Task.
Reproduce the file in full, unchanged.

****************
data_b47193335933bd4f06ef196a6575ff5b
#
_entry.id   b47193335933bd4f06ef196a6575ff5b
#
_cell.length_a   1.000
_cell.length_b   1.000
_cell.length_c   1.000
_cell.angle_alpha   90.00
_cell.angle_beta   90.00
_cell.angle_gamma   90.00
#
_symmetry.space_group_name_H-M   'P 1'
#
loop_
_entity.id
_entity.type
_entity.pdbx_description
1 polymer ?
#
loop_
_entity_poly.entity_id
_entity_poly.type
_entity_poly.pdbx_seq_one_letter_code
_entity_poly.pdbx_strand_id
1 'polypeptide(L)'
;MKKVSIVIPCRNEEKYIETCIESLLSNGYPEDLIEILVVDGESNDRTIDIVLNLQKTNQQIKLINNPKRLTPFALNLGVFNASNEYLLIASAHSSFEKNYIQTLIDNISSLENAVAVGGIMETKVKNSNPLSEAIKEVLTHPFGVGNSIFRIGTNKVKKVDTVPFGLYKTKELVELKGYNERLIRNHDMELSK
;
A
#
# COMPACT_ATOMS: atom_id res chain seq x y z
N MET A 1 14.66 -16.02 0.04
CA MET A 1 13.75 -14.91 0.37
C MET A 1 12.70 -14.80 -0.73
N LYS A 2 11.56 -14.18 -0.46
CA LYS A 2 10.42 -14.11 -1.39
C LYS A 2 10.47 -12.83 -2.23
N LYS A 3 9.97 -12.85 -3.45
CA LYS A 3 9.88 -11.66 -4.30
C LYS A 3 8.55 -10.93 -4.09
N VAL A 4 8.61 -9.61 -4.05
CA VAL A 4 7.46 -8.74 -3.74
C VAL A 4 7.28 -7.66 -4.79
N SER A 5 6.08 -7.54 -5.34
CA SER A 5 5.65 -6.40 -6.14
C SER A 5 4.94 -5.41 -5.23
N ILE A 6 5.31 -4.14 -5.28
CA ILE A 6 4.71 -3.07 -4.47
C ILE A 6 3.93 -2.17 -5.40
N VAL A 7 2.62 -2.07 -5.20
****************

data_b47193335933bd4f06ef196a6575ff5b
#
_entry.id   b47193335933bd4f06ef196a6575ff5b
#
_cell.length_a   1.000
_cell.length_b   1.000
_cell.length_c   1.000
_cell.angle_alpha   90.00
_cell.angle_beta   90.00
_cell.angle_gamma   90.00
#
_symmetry.space_group_name_H-M   'P 1'
#
loop_
_entity.id
_entity.type
_entity.pdbx_description
1 polymer ?
#
loop_
_entity_poly.entity_id
_entity_poly.type
_entity_poly.pdbx_seq_one_letter_code
_entity_poly.pdbx_strand_id
1 'polypeptide(L)'
;MKKVSIVIPCRNEEKYIETCIESLLSNGYPEDLIEILVVDGESNDRTIDIVLNLQKTNQQIKLINNPKRLTPFALNLGVFNASNEYLLIASAHSSFEKNYIQTLIDNISSLENAVAVGGIMETKVKNSNPLSEAIKEVLTHPFGVGNSIFRIGTNKVKKVDTVPFGLYKTKELVELKGYNERLIRNHDMELSK
;
A
#
# COMPACT_ATOMS: atom_id res chain seq x y z
N MET A 1 14.66 -16.02 0.04
CA MET A 1 13.75 -14.91 0.37
C MET A 1 12.70 -14.80 -0.73
N LYS A 2 11.56 -14.18 -0.46
CA LYS A 2 10.42 -14.11 -1.39
C LYS A 2 10.47 -12.83 -2.23
N LYS A 3 9.97 -12.85 -3.45
CA LYS A 3 9.88 -11.66 -4.30
C LYS A 3 8.55 -10.93 -4.09
N VAL A 4 8.61 -9.61 -4.05
CA VAL A 4 7.46 -8.74 -3.74
C VAL A 4 7.28 -7.66 -4.79
N SER A 5 6.08 -7.54 -5.34
CA SER A 5 5.65 -6.40 -6.14
C SER A 5 4.94 -5.41 -5.23
N ILE A 6 5.31 -4.14 -5.28
CA ILE A 6 4.71 -3.07 -4.47
C ILE A 6 3.93 -2.17 -5.40
N VAL A 7 2.62 -2.07 -5.20